In the personal interview, the SAHL-D was administered by handing the participant the 95 cards, one by one. Word recognition was assessed by asking the participant to read the word out loud. The instructions for students contained information on correct phonetic pronunciation and the correct stress of each syllable in each word. Word comprehension was assessed by asking participants to choose the correct word associated with the ‘target’ word, or to use the ‘Do not know’ option; participants were encouraged not to guess the answer.
In the pretest we analyzed item scores and distributions of proportions correct to select the items with the best discriminative ability. Reliability of the set of 95 items was analyzed by Cronbach’s alpha. Analyses of variance (ANOVA) were used to assess relations between educational level and scores. The feasibility was assessed by noting the administration time for a subset of participants. Finally, we examined whether word features (such as opaque orthography and corpus frequency) were related to recognition and comprehension of each word.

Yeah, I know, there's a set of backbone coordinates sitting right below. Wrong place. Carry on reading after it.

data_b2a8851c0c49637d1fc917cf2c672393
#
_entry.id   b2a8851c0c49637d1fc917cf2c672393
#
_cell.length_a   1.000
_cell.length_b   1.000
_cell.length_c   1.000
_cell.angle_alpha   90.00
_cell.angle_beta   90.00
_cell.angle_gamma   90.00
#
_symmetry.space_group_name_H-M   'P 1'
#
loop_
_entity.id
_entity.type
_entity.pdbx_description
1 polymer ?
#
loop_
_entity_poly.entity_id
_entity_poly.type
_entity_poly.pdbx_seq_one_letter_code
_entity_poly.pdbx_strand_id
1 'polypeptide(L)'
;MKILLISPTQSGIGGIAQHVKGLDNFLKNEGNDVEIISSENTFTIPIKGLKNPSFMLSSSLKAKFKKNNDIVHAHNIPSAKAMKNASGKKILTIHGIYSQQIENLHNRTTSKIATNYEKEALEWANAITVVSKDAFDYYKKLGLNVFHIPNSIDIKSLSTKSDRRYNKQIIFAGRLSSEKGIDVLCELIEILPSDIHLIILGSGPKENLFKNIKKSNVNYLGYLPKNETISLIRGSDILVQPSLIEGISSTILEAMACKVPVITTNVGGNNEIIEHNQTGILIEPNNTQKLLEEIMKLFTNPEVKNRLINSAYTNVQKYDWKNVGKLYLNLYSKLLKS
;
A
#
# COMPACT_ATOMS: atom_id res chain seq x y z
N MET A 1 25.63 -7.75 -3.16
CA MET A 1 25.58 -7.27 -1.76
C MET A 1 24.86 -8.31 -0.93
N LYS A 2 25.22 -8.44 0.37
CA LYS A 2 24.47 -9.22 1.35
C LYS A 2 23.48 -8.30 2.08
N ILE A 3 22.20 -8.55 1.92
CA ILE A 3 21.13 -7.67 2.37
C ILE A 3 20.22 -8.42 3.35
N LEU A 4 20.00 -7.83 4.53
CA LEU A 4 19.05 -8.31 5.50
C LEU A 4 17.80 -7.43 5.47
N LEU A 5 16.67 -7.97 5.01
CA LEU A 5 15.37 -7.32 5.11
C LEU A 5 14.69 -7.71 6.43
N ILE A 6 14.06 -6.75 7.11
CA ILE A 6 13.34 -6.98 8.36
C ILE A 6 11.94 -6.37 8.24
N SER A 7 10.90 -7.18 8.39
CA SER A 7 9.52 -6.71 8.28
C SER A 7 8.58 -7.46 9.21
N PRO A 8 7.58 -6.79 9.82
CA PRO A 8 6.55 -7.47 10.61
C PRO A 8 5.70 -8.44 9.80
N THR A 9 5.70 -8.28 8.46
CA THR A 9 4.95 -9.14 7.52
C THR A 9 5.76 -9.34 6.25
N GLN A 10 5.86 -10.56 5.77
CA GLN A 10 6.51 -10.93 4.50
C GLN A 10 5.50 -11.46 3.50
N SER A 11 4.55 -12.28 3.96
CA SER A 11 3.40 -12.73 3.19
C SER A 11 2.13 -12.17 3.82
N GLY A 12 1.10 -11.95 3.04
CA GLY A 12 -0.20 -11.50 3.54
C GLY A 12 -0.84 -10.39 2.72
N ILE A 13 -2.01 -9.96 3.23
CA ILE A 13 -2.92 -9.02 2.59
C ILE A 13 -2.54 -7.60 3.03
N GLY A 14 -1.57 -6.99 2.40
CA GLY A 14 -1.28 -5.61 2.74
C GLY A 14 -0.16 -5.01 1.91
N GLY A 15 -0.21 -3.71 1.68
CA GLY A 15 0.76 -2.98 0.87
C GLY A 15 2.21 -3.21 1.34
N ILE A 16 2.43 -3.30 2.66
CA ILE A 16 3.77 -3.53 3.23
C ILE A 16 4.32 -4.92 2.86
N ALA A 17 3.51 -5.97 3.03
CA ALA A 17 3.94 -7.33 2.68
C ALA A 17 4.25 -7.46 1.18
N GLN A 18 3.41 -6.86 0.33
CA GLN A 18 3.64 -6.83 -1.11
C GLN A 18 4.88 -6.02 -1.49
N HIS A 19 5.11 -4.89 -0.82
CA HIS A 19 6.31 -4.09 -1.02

We selected a subset of the pretest item pool by rejecting items that were scored correctly for recognition or comprehension by at least 95% of the participants. This left 33 items that mainly refer to medical specialties, tests and treatments on the one hand, and diseases and symptoms on the other (Additional file 1). Most of the terms referring to body parts, bodily functions and health behaviors did not meet the inclusion criteria. We then constructed a more demanding semantic test component. To assess word comprehension, instead of presenting 2 associated words we decided to present 3 candidate meanings of each word (1 correct, 2 distractors), together with a ‘Do not know’ option. As illustrated in Additional file 2, each item presents a distractor that is more or less related and a distractor that more obviously incorrect. Whereas the semantic test component in the pretest measured ‘surface-level familiarity’ (knowing which notions are related to the term and which are not), the SAHL-D aims to tap into ‘concept-level familiarity’ (knowing what the term actually refers to) .